It’s a pet peeve of mine; whenever someone – usually a smug little twerp who’s beein trained to think of themselves as smarter than everyone else, regardless of actual merit – starts out a soliloquy with “Actually…”, I usually want to smack them.


So with a piece from earlier in the week from the Washington Post, by Christopher Ingraham – who is, more or less, the person I described in the first paragraph.   But he’s at the WaPo, so I repeat myself.

And, er, “actually”,the article actually takes a radical departure – revealing a bit of the truth:

The study analyzed data on 221 gun homicides and 1,012 nonfatal shootings that happened in Boston between 2010 and 2014. On first glance, the numbers provided a confirmation of the depressing demographics of shooting cases: “Most gunshot victims and survivors were young minority men with prior court arraignments,” Braga and Cook found. “Most attacks occurred in circumstances where gangs or drugs played an important role.” Most occurred outdoors in disadvantaged neighborhoods.

This?  In the WaPo?

It seems too good to be true.  And it is exactly that, eventually.

But Ingraham thinks he’s onto something:

The results undercut the idea that “guns don’t kill people, people kill people.” That catchy turn of phrase is often used by gun rights supporters to emphasize the human role in gun violence rather than the gun itself.

And this revelation that “undercuts” the absolute truism – the notion that perpetrators, not hardware, is responsible for crime (emphasis added)?

Analyzing data on hundreds of shootings in Boston from 2010 to 2014, Anthony Braga of Northeastern University and Philip J. Cook of Duke University found that on a bullet-per-bullet basis, shootings committed with a large-caliber firearm are much more likely to result in a fatality than those with a smaller-caliber gun.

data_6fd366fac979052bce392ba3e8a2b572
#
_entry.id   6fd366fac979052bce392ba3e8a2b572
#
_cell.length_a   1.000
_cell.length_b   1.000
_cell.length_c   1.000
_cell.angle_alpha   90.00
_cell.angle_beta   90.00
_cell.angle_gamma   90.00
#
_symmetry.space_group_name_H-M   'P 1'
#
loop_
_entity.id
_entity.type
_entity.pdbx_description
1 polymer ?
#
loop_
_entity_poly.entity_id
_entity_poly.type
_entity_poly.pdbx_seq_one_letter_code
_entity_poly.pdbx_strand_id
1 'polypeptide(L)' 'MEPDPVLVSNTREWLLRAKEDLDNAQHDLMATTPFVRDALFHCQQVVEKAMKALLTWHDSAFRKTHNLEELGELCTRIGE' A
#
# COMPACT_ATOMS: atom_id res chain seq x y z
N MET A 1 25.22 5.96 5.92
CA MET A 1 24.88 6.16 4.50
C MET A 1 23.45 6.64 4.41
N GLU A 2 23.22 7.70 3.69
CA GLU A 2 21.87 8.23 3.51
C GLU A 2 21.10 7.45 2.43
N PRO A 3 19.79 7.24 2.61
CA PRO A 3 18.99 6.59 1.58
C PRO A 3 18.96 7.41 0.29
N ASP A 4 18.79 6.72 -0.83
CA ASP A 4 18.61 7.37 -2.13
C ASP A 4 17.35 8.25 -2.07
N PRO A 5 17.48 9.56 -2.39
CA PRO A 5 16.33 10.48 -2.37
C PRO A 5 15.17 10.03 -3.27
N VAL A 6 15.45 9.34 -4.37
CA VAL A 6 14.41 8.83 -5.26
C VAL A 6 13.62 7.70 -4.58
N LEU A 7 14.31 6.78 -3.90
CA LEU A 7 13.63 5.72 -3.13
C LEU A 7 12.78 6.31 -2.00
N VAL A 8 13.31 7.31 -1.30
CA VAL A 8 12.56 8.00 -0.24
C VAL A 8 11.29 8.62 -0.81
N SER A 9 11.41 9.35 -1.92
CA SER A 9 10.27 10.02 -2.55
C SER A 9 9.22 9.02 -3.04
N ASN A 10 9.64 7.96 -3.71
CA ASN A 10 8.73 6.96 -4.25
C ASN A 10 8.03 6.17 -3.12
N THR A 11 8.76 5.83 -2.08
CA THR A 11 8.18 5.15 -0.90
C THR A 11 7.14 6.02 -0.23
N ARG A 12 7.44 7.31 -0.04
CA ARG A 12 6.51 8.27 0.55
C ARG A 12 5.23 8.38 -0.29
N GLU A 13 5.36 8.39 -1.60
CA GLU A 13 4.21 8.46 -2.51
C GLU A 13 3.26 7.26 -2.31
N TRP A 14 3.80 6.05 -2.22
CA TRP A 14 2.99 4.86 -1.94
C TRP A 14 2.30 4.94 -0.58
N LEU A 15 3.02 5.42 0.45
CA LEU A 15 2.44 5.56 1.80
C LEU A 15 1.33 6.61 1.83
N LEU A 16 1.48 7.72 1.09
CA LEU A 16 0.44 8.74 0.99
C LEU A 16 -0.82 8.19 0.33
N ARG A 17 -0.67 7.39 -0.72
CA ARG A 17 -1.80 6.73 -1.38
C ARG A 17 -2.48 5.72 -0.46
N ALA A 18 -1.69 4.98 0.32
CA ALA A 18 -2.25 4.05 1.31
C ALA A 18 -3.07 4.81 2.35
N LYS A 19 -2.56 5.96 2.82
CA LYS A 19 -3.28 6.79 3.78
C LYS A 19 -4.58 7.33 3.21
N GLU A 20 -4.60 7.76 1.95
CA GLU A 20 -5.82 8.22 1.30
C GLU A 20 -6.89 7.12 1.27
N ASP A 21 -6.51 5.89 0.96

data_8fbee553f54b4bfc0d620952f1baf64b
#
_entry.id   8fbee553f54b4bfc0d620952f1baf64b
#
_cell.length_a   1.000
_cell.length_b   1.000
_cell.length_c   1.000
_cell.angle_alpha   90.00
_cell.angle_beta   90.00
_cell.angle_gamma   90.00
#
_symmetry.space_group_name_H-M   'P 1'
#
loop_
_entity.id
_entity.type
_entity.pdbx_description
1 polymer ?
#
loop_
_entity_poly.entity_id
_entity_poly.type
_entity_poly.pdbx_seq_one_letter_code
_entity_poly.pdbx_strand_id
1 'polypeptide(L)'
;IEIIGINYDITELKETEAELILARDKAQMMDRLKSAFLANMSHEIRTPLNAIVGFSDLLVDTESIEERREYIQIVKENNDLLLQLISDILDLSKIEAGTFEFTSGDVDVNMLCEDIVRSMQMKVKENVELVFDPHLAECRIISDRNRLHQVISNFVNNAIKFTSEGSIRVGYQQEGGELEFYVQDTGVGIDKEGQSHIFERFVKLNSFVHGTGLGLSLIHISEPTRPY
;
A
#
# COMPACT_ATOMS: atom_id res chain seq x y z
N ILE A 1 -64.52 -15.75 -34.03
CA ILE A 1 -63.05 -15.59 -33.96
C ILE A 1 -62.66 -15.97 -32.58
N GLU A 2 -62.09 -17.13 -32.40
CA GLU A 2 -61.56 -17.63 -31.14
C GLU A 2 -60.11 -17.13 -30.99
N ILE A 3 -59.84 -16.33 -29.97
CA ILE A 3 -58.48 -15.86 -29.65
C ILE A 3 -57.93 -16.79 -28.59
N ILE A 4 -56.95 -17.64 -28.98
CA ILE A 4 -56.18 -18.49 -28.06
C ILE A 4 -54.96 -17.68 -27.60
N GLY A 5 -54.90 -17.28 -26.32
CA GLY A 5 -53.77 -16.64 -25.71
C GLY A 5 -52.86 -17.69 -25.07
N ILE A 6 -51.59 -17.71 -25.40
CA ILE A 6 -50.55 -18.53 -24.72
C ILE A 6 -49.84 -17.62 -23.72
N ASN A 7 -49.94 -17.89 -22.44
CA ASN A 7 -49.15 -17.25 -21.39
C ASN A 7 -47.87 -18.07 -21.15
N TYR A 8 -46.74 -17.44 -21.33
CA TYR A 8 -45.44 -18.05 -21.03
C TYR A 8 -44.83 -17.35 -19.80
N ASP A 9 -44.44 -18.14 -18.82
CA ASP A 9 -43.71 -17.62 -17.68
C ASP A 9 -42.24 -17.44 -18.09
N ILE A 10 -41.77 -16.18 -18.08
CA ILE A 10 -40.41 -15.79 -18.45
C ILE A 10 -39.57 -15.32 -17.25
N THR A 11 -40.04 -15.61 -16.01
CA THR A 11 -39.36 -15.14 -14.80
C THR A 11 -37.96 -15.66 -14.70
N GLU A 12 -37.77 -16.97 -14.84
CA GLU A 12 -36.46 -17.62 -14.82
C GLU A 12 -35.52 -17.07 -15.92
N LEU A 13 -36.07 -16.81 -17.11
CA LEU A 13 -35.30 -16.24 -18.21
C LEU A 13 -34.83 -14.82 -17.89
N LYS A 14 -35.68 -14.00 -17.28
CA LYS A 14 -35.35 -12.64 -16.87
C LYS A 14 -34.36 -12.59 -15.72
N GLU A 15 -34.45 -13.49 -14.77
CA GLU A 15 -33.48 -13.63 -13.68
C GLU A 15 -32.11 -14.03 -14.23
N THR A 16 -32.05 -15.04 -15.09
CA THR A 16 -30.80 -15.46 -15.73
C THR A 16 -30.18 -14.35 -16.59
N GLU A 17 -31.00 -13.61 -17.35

In other words – bigger guns are more lethal.

This is what you get from America’s most respected journalistic outlet.

No word on whether large calibers make a firearm self-animating.

Maybe that’ll be on NPR…


7 thoughts on “Waposplained

  1. Which is more deadly:
    a) pen knife or bowie knife?
    b) blackjack or Louisville slugger?
    c) pebble or bowling ball?
    d) .22 subsonic behind the ear or .44 magnum headshot?

    Ingraham is a ditz!

  2. Based on that analysis, a Colt Navy .44 caliber black powder revolver from the Civil War era would be far more lethal than a puny .223 caliber AR pistol from the 21st century.

    A closer examination shows the analysts in the study distinguished by caliber AND powder. The .38 Special doesn’t make the “major” power factor for competitions, but .38 Super does and so does the .357 which is the same bullet size as the .38 and 9mm but sitting on a lot more punch. The reporter even mentions the 7.62 is smaller diameter but has more powder so it’s considered “large” but when the reporter advances his ban-the-big-one policy solution, it doesn’t take into account the facts he just wrote.


    Next up, snowmobiles are faster than snowshoes but use more fuel, killing Mother Earth. After all, he does live in Red Lake Falls, now. Might as well write about something he actually knows about. It’s sad he doesn’t have any neighbors who could educate him about firearms.

  3. Soooooooooo, does that mean the government should ban the sale of shotgun slugs to young minority males?

    If not, I am terribly confused…

  4. No, Greg, because shotguns are not rated in Caliber, they go by Gauge, which is a completely different word – doesn’t even have the same number of letters – and therefore has nothing to do with this discussion. Any Liberal journalist could tell you that.

  5. Pingback: In The Mailbox: 08.03.18 : The Other McCain

  6. The next study will merely state that a gun was used in 100% of gun homicides, therefore banning guns will end gun homicides.

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